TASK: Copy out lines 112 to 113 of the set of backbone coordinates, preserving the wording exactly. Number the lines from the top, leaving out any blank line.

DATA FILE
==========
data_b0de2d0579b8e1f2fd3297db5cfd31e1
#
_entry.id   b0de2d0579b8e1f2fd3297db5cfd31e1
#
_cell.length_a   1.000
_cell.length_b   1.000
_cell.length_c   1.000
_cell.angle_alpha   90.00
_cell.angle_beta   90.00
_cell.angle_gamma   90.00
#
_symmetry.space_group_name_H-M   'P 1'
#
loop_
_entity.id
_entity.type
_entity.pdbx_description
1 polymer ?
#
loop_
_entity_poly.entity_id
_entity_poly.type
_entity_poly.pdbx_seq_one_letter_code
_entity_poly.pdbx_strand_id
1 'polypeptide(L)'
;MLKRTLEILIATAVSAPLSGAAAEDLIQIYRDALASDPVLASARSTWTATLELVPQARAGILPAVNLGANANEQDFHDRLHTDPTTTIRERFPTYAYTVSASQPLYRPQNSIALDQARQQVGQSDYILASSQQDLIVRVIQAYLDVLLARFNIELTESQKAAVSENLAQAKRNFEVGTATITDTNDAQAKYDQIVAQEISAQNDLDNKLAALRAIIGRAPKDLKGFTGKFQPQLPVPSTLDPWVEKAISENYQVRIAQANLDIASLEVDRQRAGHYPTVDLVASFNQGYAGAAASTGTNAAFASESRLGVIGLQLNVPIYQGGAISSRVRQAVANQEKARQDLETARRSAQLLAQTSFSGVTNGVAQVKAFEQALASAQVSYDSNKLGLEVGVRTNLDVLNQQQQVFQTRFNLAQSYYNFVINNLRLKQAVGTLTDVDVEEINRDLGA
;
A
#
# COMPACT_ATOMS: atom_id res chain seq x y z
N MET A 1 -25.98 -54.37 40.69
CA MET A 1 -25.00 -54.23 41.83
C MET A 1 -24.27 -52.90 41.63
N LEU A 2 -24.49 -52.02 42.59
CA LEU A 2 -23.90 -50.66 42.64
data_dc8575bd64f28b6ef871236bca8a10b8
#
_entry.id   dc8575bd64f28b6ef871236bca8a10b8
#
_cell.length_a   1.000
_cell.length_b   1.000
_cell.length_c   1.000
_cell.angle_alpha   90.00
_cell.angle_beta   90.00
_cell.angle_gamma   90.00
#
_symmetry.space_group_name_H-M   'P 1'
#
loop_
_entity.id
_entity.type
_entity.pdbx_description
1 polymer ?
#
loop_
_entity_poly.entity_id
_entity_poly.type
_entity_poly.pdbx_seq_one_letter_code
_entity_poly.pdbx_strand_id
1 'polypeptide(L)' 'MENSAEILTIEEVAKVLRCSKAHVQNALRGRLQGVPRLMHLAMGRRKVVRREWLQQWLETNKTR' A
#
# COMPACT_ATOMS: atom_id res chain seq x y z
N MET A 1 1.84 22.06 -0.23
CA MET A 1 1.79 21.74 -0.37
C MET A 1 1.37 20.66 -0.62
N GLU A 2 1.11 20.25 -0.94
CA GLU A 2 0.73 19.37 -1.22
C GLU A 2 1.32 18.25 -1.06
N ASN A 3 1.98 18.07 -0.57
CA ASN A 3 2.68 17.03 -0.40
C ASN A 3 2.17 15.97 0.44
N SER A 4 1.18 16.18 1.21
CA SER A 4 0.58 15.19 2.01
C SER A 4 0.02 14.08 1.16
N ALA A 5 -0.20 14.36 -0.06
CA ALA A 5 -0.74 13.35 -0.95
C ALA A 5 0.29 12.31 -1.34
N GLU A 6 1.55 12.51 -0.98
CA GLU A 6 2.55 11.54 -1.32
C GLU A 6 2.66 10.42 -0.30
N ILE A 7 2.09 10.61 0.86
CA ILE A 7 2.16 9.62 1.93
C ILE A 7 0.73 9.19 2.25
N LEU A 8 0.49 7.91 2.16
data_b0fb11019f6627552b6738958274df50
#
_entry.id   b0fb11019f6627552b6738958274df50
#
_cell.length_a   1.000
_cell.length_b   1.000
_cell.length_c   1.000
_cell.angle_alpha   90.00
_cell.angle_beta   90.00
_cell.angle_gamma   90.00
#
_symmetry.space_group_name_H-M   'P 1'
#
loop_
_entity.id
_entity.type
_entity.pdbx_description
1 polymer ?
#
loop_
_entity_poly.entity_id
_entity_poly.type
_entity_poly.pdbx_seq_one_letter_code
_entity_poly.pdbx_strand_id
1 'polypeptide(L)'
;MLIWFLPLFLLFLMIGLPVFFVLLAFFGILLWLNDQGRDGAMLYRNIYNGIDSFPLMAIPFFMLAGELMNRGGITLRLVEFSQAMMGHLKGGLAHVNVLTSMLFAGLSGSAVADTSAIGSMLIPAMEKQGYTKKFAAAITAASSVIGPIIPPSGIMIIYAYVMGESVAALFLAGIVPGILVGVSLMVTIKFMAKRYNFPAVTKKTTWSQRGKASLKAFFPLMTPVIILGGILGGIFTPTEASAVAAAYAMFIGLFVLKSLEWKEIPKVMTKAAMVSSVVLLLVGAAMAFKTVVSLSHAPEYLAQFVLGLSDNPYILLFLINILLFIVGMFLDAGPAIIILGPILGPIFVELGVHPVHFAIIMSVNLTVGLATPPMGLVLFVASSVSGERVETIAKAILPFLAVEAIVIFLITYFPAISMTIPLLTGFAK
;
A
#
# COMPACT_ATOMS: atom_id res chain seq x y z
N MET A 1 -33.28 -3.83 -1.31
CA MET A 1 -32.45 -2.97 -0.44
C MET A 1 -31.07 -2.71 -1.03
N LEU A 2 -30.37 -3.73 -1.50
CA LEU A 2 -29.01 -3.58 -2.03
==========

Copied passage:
A
#